Figure 1 presents the legal migrant stock in Greece from January 2005 to December 2012, excluding seasonal migrant workers. The data is based on the Ministry of Interior’s database of residence permits. The highest number of legal migrants present in Greece was registered in December 2009, with more than 600,000 valid permits. Since then, there is a continuous decrease in the number of valid residence permits, which fell to just over 550,000 at the end of 2010
Socio-Economic Features of the Immigrant Population
A look at the purpose of third country nationals’ stay in Greece (see Figure 2) shows that 45 percent of male immigrants hold permits that allow them to reside for ten years or an indefinite period in Greece. These are subsumed under the category "other purposes" in Figure 2. Thirty-one percent of male immigrants are in possession of residence permits for family purposes, followed by residence permits for employment purposes (23 percent). The vast majority of female immigrants hold family reunification permits (65 percent) followed by ten-year or indefinite duration permits (23 percent) and employment permits (11 percent). For both sexes, student permits are considerably lower in number.
Regarding the settled immigrant population, it is worth noting that at the end of 2012, there were 107,000 people holding a ten-year or indefinite duration residence permit. Long-term permits have increased significantly in the last six years. In 2012, the number of such permits had increased by 42 percent compared to 2011, but still accounted for only about one quarter of the total legal migrant population, standing at 440,000 at the end of 2012.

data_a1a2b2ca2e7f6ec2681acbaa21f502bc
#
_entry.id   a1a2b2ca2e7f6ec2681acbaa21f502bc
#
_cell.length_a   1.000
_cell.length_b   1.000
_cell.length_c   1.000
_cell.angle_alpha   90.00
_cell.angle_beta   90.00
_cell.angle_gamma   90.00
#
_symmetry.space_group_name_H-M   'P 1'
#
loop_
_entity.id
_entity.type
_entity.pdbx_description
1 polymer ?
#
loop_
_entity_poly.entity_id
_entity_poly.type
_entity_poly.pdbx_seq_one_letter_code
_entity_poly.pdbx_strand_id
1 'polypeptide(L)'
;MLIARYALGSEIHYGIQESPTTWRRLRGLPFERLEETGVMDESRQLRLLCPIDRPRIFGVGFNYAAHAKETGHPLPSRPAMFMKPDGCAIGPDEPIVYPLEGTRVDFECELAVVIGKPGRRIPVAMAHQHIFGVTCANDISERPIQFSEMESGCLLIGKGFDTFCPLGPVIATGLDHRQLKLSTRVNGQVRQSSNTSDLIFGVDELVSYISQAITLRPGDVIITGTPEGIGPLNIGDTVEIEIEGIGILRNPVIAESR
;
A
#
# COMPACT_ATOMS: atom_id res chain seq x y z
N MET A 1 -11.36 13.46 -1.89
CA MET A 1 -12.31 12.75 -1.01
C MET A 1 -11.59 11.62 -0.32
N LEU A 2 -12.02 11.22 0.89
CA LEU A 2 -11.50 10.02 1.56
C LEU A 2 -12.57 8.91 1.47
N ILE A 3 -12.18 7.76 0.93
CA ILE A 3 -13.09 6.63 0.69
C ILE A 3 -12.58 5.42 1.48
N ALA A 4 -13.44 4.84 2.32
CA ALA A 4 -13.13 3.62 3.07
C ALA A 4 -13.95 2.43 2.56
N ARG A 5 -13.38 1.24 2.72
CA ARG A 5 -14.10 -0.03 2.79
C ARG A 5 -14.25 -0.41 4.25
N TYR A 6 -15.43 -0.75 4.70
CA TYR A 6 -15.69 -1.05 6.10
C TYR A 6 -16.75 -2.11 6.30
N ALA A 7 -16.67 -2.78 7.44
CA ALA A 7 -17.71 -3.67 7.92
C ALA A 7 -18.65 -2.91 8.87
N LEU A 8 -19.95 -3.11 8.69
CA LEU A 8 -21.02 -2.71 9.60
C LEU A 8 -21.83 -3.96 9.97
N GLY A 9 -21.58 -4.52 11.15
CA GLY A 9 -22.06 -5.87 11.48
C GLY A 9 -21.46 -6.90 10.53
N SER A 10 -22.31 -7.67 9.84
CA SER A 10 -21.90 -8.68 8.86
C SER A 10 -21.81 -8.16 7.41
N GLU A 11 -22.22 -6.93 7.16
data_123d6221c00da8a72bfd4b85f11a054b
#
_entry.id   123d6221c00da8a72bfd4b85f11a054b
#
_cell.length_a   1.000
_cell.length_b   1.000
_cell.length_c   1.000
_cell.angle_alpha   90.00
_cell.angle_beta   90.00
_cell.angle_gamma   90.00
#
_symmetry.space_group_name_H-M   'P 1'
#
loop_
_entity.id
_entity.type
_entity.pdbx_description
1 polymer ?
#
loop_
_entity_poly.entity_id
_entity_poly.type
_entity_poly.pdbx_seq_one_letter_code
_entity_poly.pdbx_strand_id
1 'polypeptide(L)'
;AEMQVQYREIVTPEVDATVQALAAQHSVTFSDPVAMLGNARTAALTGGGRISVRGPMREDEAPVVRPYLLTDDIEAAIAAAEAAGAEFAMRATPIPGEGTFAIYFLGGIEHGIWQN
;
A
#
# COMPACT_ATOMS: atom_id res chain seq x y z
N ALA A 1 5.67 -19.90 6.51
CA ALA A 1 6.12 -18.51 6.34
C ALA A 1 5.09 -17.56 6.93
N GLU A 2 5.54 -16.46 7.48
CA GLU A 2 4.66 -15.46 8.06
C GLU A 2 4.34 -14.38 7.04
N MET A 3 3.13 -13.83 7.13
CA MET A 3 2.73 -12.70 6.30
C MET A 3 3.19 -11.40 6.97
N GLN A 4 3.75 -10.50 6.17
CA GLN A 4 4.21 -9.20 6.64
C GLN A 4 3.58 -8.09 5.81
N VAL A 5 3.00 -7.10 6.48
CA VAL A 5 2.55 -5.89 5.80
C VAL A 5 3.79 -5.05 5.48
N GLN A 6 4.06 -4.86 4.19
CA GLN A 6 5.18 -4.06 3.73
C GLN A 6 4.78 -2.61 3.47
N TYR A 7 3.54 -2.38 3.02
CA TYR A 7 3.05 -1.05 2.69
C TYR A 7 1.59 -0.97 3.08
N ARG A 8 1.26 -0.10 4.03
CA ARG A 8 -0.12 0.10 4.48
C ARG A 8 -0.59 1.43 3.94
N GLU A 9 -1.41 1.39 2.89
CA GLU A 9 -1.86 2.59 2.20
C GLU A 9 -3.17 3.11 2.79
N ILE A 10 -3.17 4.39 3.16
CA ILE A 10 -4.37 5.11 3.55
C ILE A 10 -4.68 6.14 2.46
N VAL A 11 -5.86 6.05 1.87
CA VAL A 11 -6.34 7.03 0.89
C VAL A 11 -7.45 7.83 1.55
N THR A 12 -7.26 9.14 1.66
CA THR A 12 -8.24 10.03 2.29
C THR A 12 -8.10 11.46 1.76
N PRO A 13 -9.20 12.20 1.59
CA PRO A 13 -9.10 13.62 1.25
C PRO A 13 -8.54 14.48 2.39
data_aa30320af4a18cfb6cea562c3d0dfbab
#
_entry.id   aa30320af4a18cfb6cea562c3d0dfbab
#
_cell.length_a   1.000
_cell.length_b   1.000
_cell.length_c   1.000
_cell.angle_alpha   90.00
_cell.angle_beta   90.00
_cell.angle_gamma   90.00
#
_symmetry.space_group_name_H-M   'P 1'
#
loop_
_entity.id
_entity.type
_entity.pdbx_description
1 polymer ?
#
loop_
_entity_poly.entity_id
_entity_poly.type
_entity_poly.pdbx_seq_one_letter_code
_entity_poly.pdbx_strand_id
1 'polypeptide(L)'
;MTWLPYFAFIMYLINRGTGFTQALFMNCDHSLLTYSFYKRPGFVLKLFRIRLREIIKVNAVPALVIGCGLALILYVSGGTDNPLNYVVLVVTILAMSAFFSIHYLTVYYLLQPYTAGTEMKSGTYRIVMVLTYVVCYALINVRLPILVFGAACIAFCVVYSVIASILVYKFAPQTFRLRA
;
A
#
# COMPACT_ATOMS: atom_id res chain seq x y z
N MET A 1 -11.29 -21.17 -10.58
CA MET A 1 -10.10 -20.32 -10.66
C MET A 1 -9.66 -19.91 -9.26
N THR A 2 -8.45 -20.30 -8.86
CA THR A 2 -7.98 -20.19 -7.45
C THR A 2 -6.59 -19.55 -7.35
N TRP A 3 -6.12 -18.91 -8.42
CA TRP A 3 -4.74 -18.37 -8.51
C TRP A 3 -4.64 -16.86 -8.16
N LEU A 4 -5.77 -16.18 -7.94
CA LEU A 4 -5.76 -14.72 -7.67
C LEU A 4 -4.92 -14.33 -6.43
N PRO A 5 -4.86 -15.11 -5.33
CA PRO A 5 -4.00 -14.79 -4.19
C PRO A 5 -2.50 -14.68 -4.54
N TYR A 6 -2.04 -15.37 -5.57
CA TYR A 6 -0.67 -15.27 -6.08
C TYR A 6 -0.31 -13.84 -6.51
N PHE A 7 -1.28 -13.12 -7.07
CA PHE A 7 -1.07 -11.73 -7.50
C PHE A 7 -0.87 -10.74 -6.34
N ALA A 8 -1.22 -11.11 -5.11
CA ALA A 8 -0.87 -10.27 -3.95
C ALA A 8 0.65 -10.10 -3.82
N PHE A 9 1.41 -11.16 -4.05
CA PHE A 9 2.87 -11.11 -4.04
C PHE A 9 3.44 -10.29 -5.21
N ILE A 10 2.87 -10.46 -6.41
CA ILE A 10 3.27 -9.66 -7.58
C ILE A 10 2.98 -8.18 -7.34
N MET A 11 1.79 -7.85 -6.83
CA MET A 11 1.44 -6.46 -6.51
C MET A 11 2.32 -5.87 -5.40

As in previous years, the gender composition of the migrant population remains imbalanced – men are much more numerous than women (see Figure 3). However, this imbalance varies among groups. For instance, nationalities like Ukrainians, Bulgarians or Georgians include more women than men (70 percent women for Ukrainians and Bulgarians, 60 percent for Georgians) while Pakistanis and Bangladeshis are predominantly men (90 percent approximately).
Table 3: Valid long-term permits, 2007-2012
|Total permits of ten-year or indefinite duration||821||34,296||45,998||62,312||75,377||107,080|
Source: Ministry of Interior database on residence permits, author’s own compilation.
As far as the educational level of the migrant population is concerned (see Figure 4), the educational profile of EU citizens is largely similar to that of natives as regards primary education. But they include higher shares with secondary or technical education (indeed a type of education that was quite common in Communist countries) and lower proportions who have attended university than natives. By contrast, immigrants from non-EU countries are overall less educated than natives or EU citizens with significantly higher levels who have finished only lower middle school (the obligatory schooling). The percentage of third country nationals with a university diploma is also quite low. Despite these differences in educational qualifications between non-EU migrants and EU citizens, we should note that the sectors of migrant employment in Greece are generally the same for both groups (construction, agriculture, other low-skill jobs, transport services for men; cleaning, caring, catering, tourism for women).